The hysteria surrounding Coronavirus has been populated across our TV’s and news feeds for the past few months, and understandably so. There is currently no vaccine for the virus, and the number of people being infected and dying is increasing every day. The mere fact that there are a lot of unknowns leads to speculation, which can lead to panic. I could go into comparing numbers with the flu, but this is not a scientific journal (though I did get an A in my college Chemistry class). This blog aims to reason why this event (and the many other similar events that will occur in the future) should not be a catalyst for emotional decisions as they relate to your investments.
“ Dow Plunges 1191 points…”, “Global Stocks have Worst Day in 2 Years…”, “Coronavirus Sparks Deep S&P 500 Drop…”. These are the headlines accompanying the markets over the past 2 weeks. Sounds frightening. And to be fair, a prolonged outbreak can certainly lead to disruptions in manufacturing, decrease in global and domestic travel, and significant reduction in production and demand for goods and services. But haven’t we seen these types of events before? (Think China market crash, Brexit, European Debt Crisis,etc.) For the long-term investor, should we abandon our financial plans and investment philosophy now? The answer, simply, is no.
The chart below shows the S&P 500 and how it performed during the period from December 31, 1969 through September 30, 2019, given selected historical events.
As you can see, the market has persevered through adverse events, and while this is not guaranteed moving forward, it can certainly provide a framework and basis for staying invested in an appropriate allocation given your risk tolerance and objectives.
“Yeah, but this time it’s different”
You may have heard these words uttered, and given the headlines presented above you may feel inclined to believe them. This phrase may be the most dangerous phrase in all of investing. The truth is, nobody knows how this will play out. Just like nobody knew how any of the events shown above would have materialized. Take a look below at how ‘financial experts’ have predicted the collapse of the stock market over the past 10 years. Had you listened and shifted your investments from stocks to bonds, you could have negatively impacted your return up to 60% over just the past 10 years!
For long-term investors, those with a greater than 20 year time horizon, should you really worry about short-term volatility? Again, the answer is no. Since 1928, there has never been a rolling 20-year period in the history of the S&P 500 where returns have been negative.
Human beings are unfortunately predisposed to certain behavioral tendencies, none of which assist in making smart financial decisions. With investing, two of the more prominent tendencies are overconfidence and self attribution bias.
A past study famously highlighted the fact that 93% of Americans viewed themselves as better drivers than average. This, of course, is impossible but highlights that fact that people hold high opinions of themselves. This sense of overconfidence can lead some to believe they know more than the market as a whole, and they can pick the best stocks at the right time.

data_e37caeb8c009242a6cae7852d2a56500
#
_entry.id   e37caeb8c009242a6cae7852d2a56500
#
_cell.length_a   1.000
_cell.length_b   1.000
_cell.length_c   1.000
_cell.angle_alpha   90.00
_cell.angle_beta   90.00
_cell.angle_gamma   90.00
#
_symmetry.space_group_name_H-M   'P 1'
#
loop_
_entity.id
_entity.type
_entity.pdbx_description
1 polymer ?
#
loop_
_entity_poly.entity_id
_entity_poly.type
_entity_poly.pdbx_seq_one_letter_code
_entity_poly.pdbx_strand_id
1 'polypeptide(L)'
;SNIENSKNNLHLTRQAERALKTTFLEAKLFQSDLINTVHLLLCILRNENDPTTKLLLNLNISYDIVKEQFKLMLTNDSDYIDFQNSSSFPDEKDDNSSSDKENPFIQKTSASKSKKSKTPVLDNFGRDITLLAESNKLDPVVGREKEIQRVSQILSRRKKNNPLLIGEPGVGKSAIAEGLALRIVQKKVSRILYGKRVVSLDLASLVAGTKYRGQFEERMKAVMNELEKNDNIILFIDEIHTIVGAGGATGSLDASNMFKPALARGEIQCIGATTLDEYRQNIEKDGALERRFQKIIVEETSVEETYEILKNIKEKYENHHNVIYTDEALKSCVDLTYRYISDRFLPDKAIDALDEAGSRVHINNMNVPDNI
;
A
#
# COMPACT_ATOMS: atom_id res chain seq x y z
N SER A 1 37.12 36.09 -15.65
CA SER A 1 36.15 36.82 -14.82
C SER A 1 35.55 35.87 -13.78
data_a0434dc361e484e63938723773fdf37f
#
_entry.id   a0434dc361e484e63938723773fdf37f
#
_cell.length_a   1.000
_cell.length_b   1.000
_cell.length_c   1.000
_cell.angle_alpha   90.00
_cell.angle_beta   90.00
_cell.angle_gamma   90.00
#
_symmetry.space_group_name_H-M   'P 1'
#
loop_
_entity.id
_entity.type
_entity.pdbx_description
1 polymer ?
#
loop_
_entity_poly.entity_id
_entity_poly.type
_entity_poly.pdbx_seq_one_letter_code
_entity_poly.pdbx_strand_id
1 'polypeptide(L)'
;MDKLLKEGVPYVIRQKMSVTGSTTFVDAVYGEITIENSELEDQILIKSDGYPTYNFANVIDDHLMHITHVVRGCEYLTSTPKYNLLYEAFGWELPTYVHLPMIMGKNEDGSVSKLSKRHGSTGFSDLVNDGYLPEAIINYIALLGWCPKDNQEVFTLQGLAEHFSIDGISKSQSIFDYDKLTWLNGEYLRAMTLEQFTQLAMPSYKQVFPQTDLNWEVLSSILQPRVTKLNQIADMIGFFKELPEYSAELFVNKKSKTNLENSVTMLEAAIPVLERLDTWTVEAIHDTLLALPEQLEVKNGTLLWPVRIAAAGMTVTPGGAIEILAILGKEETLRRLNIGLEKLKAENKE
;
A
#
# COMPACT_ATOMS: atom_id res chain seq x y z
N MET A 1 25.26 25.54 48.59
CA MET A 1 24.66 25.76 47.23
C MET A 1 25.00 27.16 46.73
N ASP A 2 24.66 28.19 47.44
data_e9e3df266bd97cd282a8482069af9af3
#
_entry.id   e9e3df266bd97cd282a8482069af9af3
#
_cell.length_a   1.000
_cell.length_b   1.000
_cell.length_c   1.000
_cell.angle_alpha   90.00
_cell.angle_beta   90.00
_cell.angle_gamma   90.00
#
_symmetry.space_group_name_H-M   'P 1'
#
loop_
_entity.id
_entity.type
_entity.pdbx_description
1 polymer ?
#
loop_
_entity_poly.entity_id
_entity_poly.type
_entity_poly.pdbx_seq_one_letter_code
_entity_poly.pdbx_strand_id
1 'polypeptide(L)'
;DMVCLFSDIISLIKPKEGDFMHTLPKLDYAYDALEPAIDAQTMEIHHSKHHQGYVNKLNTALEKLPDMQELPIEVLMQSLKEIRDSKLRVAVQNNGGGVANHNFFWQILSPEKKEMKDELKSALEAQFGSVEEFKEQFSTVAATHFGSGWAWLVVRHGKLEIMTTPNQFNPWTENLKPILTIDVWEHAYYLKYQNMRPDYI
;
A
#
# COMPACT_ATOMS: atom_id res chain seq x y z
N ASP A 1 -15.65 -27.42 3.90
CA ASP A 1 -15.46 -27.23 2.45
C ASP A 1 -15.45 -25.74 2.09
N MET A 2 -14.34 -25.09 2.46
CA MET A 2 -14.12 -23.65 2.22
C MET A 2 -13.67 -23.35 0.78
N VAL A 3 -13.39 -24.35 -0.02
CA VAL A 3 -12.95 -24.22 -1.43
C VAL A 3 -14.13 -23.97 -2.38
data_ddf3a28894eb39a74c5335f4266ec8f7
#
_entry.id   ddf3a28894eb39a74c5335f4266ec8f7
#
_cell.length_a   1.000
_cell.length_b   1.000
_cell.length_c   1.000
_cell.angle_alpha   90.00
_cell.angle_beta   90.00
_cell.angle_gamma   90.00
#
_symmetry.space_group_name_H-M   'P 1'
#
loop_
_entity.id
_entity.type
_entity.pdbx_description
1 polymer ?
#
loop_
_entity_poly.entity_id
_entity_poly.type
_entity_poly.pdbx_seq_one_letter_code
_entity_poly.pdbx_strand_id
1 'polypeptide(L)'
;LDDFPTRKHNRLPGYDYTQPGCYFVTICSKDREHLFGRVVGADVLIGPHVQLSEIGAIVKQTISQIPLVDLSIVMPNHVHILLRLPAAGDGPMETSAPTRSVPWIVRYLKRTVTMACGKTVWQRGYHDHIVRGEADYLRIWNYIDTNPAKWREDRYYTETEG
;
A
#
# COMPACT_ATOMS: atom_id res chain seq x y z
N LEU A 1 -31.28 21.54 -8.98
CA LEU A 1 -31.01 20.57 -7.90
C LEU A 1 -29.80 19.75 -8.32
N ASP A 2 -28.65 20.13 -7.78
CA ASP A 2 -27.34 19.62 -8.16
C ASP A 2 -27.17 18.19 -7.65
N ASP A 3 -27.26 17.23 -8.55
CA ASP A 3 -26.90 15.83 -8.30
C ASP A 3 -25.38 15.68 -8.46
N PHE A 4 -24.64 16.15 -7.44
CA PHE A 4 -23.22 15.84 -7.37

Self-attribution bias deals with individuals thinking that successful outcomes are a direct result of their perceived expertise, while unsuccessful outcomes are the result of external factors out of their control. If only this were the case!
With the amount of information readily available today, investors would be wise to realize they cannot outsmart markets as it relates to timing. For the last chart (I promise), look at what would have happened over the period beginning January 1, 1970 until August, 31, 2019 if you had missed some of the markets best days. Just missing the one best day over the last 50 years results in a loss of approximately $14,000. Many of the best performing days happen within days or weeks of the initial decline, so ‘panic selling’ can have a serious impact on your long-term returns.
Again, this not guaranteed moving forward, but for long-term investors the best advice I can give is to remain invested, stay disciplined, don’t make emotional decisions, and tune out the noise!
- Coronavirus and other fears can certainly have short-term effects on the stock market, but the market has historically prevailed over the long-term.
- Turn off the TV. You and the media have 2 separate, sometimes conflicting, objectives. Their goal is to keep you entertained, which they do through fear and speculation. Your goal is to remain disciplined when investing and to not make rash decisions
- Do not make emotional decisions. Our ability to think clearly decreases significantly when confronted with stress or fear. Make a plan and have someone who can hold you accountable.
- Trying to time the market is a losing endeavor. Stay invested and if changes need to be made, do so with a long-term strategic approach.
Andrew Langdon is a fee-only financial planner based in Peachtree City, GA serving clients in the Greater Atlanta area. FivePoints Financial Planning provides financial planning and investment management services to families with young children. Services are offered on a project or ongoing basis.
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Disclaimer: This article is provided for general information and illustration purposes only. Nothing contained in the material constitutes tax advice, a recommendation for purchase or sale of any security, or investment advisory services. I encourage you to consult a financial planner, accountant, and/or legal counsel for advice specific to your situation. Reproduction of this material is prohibited without written permission from Andrew Langdon, and all rights are reserved. Read the full Disclaimer.